Promised Land: Netanyahu, Gantz Ink Shaky Coalition Deal
Though Israel will get its first permanent government since December 2018, many are questioning its staying power
After 18 months without a permanent government, Israel’s longest-serving prime minister on Monday night inked a coalition deal with his rival to end the country’s longest political stalemate.
Barring judicial intervention, Prime Minister Binyamin Netanyahu, whose trial on corruption charges is slated to begin in May, will continue serving in his post for the next 18 months before stepping aside for Benny Gantz. Netanyahu leads the right-wing Likud, and Gantz is head of the centrist Blue and White party.
The government will also reportedly include the ultra-Orthodox Shas and United Torah Judaism parties, as well as Labor. It is unclear whether current Defense Minister Naftali Bennett’s right-wing Yamina party, whose members have stood by Netanyahu despite his legal troubles, will join the coalition.
Notably, the agreement calls for the Likud to maintain control over the Finance, Health and Education ministries, among others. The party will also install one of its lawmakers as parliament speaker in lieu of Gantz, who currently occupies the role but is slated to take over the defense portfolio while simultaneously acting as deputy prime minister. Blue and White legislators will also take over the key Foreign and Justice ministries.
The long-awaited development comes after three consecutive snap elections held in April and September of last year, and again on March 2. The process exposed deep political divisions among the country’s leadership and, perhaps more profoundly, wide chasms between segments of the Israeli population.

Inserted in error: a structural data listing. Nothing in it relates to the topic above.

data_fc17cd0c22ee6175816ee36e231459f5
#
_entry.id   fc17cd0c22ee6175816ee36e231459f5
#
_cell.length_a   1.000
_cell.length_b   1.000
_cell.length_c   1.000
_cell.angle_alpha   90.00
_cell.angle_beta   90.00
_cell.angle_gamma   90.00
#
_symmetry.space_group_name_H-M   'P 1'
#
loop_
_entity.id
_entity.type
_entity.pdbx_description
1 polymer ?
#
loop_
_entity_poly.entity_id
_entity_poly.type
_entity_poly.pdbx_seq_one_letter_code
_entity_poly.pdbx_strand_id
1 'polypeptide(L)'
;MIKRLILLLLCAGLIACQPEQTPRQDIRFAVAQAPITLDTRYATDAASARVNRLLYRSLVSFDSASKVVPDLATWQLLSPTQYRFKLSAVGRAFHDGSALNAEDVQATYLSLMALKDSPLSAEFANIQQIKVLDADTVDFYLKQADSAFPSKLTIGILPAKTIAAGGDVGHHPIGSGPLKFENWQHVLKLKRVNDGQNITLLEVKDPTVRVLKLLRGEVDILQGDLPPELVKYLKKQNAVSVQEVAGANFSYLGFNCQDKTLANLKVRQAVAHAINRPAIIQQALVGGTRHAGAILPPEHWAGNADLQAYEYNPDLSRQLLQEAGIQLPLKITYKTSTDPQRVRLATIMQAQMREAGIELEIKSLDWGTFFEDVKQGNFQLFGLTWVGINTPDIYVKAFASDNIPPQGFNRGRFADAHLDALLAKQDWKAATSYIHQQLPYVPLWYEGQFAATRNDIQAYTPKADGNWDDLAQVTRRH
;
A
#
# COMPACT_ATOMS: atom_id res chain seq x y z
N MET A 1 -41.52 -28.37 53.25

In fact, given the prolonged and often ugly lead-up to Monday’s deal, including vicious partisan mudslinging, perceived backstabbing and, ultimately, a series of about-faces, the emergence of a so-called unity government – which both Netanyahu and Gantz are calling an “emergency government” in light of the coronavirus pandemic – could, paradoxically, mark the beginning of greater political instability and the expansion of societal fractures.
“This agreement disappointingly misses an opportunity and seems oblivious of the reality facing the Israeli public,” Yohanan Plesner, president of the Israel Democracy Institute, said in a statement shared with The Media Line.
“It details only the ‘allocation of power positions’ and provides each side with mutual veto power over all issues of consequence,” Plesner said. “While this will, in effect, paralyze the future government’s ability to formulate policy, it is also likely to prevent the possibility of anti-democratic legislation.”
The agreement, he continued, “does not initiate any policies, introduce proposals for reform, or present new plans for extracting Israel from the current crisis.”
Indeed, on Sunday evening, less than 24 hours before the coalition deal was signed, thousands of Israelis converged on Tel Aviv’s iconic Rabin Square to vent anger over Netanyahu’s perceived erosion of the democratic system. Several prominent lawmakers addressed the crowd, including Gantz’s former allies, Yair Lapid and Moshe Ya’alon, who withdrew their Yesh Atid and Telem parties, respectively, from the centrist Blue and White alliance after Gantz began negotiating with Netanyahu.
Protest organizers claimed that even amid the coronavirus pandemic, some 5,000 people attended what was just the latest in a series of “black flag” demonstrations, which culminated with watchdog groups again petitioning the Supreme Court to prevent Netanyahu from heading a government due to the criminal indictment against him.
Twice previously, the court punted on the issue, arguing that the scenario was hypothetical, with Netanyahu still a caretaker prime minister unable to form a ruling coalition after previous elections.